By Lynn Venhaus

Local Spotlight: The Wall

Truck Centers is sponsoring the American Veterans Traveling Tribute Vietnam Memorial Wall in Troy, Ill.

It will be open to the public from Thursday, Oct. 20, at 5 p.m. (opening ceremony 5:45 p.m.) until Sunday, Oct. 23, at 1 p.m., on the grounds of the TCI Training Center.  It will be accessible 24 hours a day with online name locator resources, and a locator booth will be available daily between 8 a.m. and 8 p.m.

The traveling wall is an 80% scale replica of the Vietnam Memorial in Washington DC. It is 8′ tall, spans 360 ft. in length, and is the largest traveling tribute in the nation.

My friends in the Flagman’s Mission are placing American flags on the ground before the exhibit opens and will take them down Sunday. For more information or to volunteer, visit their Facebook page.

Joan Lipkin, 1989

On Stage: Reunion of first LGBTQ+ Theatre Performed in Missouri

One Night Only! Tonight from 6:30 to 8 p.m. at the Missouri History Museum. It’s free.

Before there was Ellen or Will & Grace, there was “Some of My Best Friends Are,” the 1989 landmark production by Joan Lipkin and Tom Clear that was the first LGBTQ+ theatre done in Missouri.

It was also before marriage equality, the Missouri Sexual Misconduct Law was repealed or LGBTQ+ people could serve openly in the military. And in the midst of all this, the AIDS epidemic was raging.

Yet in the basement theatre of a United Church of Christ congregation, the St. Marcus on Russell, they put on a musical theatre revue that sold out every performance, attracted very diverse audiences and was voted Best Play of the Year by the Riverfront Times. By turns scathingly funny and poignant, it changed the cultural landscape in St Louis.

They will perform some of the original numbers and scenes. Members of the original cast expected to be on hand include Kate Durbin, Bill Ebbesmeyer, Terry Meddows, Steve Milloy, Mary Schnitzler, and Christy Simmons. Larry Pressgrove is music director, and Joan will emcee.

Happy Hour starts at 5:30 p.m. and the stage comes alive at 6:30 p.m., with songs, skits, and some reminiscing by both cast and audience.

Here’s a piece with Joan in St Louis Magazine:

https://www.stlmag.com/culture/theater/joan-lipkin-some-of-my-best-friends-are-missouri-history-museum/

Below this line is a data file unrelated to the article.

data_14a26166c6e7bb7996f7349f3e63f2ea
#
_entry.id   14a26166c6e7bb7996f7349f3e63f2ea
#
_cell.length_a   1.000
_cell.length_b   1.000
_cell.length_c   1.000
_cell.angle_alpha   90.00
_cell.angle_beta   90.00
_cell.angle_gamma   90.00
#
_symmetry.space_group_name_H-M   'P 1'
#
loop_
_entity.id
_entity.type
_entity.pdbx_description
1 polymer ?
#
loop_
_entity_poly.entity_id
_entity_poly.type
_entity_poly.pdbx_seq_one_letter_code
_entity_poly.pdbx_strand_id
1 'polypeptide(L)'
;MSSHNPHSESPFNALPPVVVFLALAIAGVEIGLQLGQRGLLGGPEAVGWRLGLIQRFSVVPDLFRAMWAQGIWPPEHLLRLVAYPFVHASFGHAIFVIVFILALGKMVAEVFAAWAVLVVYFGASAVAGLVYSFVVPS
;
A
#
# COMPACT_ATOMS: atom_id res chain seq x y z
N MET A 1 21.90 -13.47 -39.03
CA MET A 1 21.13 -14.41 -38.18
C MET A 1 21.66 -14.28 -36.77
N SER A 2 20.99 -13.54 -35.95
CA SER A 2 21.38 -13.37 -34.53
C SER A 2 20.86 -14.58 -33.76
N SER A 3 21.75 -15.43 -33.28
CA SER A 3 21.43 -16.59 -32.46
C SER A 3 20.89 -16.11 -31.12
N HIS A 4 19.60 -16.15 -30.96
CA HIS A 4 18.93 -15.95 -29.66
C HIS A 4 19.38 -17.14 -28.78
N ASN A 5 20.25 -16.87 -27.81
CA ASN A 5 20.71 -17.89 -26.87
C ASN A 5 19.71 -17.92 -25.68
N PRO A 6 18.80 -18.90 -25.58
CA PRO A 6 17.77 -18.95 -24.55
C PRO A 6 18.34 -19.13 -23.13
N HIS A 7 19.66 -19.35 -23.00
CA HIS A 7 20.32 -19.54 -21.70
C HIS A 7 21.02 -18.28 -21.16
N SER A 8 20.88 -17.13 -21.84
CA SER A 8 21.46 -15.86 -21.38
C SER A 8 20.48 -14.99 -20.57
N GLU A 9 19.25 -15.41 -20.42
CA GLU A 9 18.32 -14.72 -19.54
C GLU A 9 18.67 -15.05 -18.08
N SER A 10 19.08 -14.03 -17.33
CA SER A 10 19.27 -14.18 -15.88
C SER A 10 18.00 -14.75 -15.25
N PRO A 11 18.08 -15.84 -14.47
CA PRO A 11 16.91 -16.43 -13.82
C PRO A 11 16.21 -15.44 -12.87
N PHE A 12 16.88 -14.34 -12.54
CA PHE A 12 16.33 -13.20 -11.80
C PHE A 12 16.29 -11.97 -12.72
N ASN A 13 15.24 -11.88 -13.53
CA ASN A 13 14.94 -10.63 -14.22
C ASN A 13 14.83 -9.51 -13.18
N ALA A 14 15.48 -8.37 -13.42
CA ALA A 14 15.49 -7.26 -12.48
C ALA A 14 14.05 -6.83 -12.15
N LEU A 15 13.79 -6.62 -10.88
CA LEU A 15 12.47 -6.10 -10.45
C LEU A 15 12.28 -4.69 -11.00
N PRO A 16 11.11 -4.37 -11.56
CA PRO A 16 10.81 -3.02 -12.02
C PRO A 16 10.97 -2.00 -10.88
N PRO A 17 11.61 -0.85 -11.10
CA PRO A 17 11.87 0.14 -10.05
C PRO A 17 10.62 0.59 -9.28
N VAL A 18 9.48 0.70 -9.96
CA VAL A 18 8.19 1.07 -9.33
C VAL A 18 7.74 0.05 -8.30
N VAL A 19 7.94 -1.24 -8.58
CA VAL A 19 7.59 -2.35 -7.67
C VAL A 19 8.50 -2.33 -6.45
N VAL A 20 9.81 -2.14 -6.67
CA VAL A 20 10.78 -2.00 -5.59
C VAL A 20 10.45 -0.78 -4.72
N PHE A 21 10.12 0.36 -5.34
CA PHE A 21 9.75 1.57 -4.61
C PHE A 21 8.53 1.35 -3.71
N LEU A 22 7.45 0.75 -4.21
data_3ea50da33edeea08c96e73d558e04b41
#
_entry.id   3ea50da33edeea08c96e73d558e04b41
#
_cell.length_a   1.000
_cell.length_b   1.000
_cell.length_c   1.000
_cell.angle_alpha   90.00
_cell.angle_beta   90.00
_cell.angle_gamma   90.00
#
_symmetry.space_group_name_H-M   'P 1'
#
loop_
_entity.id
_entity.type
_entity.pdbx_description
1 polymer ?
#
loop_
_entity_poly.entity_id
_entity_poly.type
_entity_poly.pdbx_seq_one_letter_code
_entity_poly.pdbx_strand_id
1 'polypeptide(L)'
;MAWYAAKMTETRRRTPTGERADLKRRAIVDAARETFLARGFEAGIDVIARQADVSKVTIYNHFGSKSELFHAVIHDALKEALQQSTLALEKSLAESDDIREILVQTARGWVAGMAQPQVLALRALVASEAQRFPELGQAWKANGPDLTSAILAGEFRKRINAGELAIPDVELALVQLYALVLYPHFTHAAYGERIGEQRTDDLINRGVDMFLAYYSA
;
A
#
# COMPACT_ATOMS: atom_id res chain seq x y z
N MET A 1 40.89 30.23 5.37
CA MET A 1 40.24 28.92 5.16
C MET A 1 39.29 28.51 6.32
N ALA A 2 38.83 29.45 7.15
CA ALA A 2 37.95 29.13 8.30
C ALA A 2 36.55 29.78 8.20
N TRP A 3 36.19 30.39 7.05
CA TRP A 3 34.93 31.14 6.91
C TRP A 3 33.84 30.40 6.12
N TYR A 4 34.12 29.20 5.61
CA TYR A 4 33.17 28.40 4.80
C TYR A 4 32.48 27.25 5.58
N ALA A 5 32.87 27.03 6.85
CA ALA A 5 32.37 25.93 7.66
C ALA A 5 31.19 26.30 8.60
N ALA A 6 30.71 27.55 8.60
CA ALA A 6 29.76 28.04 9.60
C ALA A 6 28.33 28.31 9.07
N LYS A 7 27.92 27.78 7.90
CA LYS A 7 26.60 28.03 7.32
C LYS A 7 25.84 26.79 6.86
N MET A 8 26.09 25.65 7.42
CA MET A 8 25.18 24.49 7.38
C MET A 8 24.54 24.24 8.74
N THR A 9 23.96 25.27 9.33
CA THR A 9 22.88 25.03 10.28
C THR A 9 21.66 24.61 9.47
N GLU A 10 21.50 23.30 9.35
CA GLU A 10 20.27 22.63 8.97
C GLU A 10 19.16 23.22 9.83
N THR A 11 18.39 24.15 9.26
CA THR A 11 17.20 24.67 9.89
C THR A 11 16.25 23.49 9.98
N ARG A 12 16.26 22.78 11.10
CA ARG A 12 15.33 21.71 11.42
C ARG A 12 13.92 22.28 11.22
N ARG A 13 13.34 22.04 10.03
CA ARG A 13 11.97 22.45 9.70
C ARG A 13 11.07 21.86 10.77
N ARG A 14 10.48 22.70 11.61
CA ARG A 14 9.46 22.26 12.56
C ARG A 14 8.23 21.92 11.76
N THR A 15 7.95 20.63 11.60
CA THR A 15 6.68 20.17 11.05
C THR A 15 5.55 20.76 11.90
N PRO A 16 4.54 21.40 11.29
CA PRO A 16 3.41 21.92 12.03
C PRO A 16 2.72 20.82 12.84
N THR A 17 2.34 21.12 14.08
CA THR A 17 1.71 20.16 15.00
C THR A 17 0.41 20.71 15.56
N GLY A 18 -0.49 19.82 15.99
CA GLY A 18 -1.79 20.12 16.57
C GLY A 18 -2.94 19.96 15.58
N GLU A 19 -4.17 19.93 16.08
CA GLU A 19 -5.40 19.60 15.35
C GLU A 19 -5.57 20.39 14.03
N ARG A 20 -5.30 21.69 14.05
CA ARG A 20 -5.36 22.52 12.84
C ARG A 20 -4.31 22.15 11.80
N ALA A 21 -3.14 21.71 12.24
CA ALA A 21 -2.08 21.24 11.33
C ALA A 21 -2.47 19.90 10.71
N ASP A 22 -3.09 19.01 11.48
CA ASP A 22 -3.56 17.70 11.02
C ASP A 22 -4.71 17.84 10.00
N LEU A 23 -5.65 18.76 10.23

Amy Schumer

TV: Inside Amy Schumer

Tonight is the Season 5 premiere of the comedian’s award-winning show (9 p.m. Comedy Central and Paramount +). There haven’t been new episodes since 2016. Tonight, Ellie Kemper, Olivia Munn and Jesse Williams are among the guest stars in this blend of sketch comedy,vignettes, stand-up and man-on-the-street interviews. Here’s the trailer:

https://youtu.be/9czJbkBKnoU

Playlist: Day-O!

In 1955, Harry Belafonte recorded “Day-O” (Banana Boat Song). This Jamaican folk song became his signature song, and is an example of popular calypso music at the time. It hwas been covered many times, and is featured in a very funny sequence in Tim Burton’s movie “Beetlejuice.”


On This Day in St. Louis

Eighteen years ago today, Jimmy Edmonds hit that 12th inning home run to put the St. Louis Cardinals in the World Series for the first time since 1987!

What a shot! What a game!

Of course, we were then swept by the Boston Red Sox. Getting that postseason monkey off their back. But after ’04 we had some very good years, including World Series championships in 2006 and 2011.

#cardinalnation

Word: HUAC

On this date in 1947, the House Un-American Activities Committee began nine days of hearings into alleged Communist propaganda and influence in the Hollywood motion picture industry.

“In Germany they first came for the Communists, and I didn’t speak up because I wasn’t a Communist. Then they came for the Jews, and I didn’t speak up because I wasn’t a Jew. Then they came for the trade unionists, and I didn’t speak up because I wasn’t a trade unionist. Then they came for the Catholics, and I didn’t speak up because I was a Protestant. Then they came for me – and by that time no one was left to speak up.”

Pastor Martin Niemoller, Dachau, 1944

And Some Weekend Happenings, Too

By Lynn Venhaus

Video: “Night of the Living Dead”

Criterion Collection

It’s that time of year for spooky movies, and “Night of the Living Dead,” shot outside Pittsburgh on a shoestring budget and released in 1968, has now been released through the Criterion Collection. There’s a 4K USD disc of the film and two Blu-rays with the film and special features.

The film’s zombie plot and the guerilla filmmaking are part of film lore. Now a horror master, George A. Romero directed and co-wrote with John A. Russo this landmark indie, at first relegated to midnight movie bookings but became a box office hit and is considered one of the most influential films of all-time.